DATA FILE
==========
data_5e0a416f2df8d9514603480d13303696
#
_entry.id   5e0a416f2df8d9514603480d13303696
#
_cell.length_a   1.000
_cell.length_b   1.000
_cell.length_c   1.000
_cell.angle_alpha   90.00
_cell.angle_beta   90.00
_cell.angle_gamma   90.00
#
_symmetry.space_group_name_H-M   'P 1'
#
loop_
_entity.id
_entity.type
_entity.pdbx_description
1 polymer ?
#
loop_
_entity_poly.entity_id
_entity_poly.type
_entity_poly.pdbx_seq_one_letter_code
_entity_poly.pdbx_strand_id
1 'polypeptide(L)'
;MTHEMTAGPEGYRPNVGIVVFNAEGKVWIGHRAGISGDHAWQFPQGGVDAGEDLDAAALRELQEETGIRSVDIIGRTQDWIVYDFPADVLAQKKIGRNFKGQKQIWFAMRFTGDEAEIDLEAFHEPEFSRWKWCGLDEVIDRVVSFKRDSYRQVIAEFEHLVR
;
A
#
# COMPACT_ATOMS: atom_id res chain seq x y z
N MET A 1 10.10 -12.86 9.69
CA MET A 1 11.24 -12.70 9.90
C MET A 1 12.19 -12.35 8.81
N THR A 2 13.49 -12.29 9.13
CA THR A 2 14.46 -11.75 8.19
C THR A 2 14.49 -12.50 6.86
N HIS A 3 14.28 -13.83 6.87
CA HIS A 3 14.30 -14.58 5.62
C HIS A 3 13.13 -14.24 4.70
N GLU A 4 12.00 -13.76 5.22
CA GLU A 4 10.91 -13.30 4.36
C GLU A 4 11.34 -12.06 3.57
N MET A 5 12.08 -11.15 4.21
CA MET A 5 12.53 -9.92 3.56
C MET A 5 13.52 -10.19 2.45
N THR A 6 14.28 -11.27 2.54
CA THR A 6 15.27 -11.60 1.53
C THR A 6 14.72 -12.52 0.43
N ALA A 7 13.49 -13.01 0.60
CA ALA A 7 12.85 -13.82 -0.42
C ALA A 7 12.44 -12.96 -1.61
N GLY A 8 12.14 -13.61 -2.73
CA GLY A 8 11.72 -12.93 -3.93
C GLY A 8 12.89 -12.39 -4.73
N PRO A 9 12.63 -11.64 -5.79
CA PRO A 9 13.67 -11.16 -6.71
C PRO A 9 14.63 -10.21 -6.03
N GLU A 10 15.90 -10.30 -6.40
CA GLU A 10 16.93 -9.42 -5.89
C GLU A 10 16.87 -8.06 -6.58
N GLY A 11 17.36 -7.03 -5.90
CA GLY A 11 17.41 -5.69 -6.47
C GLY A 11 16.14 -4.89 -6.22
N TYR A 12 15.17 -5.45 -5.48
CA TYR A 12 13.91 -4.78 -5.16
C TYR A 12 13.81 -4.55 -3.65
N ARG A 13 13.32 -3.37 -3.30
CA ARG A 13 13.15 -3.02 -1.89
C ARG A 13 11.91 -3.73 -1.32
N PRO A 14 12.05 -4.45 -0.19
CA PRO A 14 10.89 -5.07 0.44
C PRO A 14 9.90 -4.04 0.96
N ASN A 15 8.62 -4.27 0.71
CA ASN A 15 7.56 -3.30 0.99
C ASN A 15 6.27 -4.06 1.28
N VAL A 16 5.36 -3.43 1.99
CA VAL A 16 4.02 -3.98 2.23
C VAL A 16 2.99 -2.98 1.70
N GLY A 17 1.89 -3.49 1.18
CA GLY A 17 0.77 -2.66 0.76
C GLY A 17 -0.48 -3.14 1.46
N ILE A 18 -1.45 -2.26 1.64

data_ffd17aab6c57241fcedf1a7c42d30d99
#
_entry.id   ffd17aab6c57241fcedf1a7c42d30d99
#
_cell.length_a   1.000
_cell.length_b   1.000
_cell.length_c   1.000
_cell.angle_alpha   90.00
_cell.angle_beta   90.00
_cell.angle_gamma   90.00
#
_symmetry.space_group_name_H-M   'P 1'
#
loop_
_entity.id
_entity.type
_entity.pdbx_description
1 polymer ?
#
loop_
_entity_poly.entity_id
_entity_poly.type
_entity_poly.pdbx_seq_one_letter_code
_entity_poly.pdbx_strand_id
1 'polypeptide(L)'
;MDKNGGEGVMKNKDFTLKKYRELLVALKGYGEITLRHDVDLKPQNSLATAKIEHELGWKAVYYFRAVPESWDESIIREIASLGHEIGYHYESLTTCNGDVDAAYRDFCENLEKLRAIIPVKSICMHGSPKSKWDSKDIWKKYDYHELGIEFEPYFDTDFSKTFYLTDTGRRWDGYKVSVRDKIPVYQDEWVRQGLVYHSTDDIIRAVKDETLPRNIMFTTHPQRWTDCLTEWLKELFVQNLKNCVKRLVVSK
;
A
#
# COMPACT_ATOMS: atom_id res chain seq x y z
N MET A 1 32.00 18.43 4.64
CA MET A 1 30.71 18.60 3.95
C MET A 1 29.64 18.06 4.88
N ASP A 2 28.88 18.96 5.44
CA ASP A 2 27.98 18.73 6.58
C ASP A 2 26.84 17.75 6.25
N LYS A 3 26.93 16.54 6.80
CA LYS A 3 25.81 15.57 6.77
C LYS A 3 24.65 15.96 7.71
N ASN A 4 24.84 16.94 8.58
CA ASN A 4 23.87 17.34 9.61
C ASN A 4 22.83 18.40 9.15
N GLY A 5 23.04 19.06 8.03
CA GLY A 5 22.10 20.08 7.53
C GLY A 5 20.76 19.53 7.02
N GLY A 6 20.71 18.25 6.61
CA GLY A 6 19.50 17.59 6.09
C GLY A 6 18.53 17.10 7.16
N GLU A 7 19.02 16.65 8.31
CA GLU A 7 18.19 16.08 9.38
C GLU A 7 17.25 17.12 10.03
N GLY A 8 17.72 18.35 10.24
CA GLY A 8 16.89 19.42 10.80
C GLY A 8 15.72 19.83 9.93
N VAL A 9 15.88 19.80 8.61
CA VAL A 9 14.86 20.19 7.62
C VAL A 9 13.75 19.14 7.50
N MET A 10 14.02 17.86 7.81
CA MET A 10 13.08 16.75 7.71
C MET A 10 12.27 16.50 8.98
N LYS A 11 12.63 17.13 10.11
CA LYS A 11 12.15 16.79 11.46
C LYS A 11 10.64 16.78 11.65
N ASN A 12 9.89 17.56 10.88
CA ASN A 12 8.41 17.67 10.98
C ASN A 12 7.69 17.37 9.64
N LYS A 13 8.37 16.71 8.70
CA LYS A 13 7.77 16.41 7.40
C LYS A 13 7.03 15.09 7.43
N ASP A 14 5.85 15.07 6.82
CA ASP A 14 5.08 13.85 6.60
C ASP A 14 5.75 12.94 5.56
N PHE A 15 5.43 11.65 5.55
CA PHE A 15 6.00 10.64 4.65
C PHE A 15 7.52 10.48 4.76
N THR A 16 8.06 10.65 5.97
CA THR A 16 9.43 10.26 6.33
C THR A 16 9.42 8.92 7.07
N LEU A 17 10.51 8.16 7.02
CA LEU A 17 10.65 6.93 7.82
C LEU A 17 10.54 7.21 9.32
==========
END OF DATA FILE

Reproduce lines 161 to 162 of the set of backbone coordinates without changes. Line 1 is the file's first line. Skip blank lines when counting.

N LEU A 17 10.51 8.16 7.02
CA LEU A 17 10.65 6.93 7.82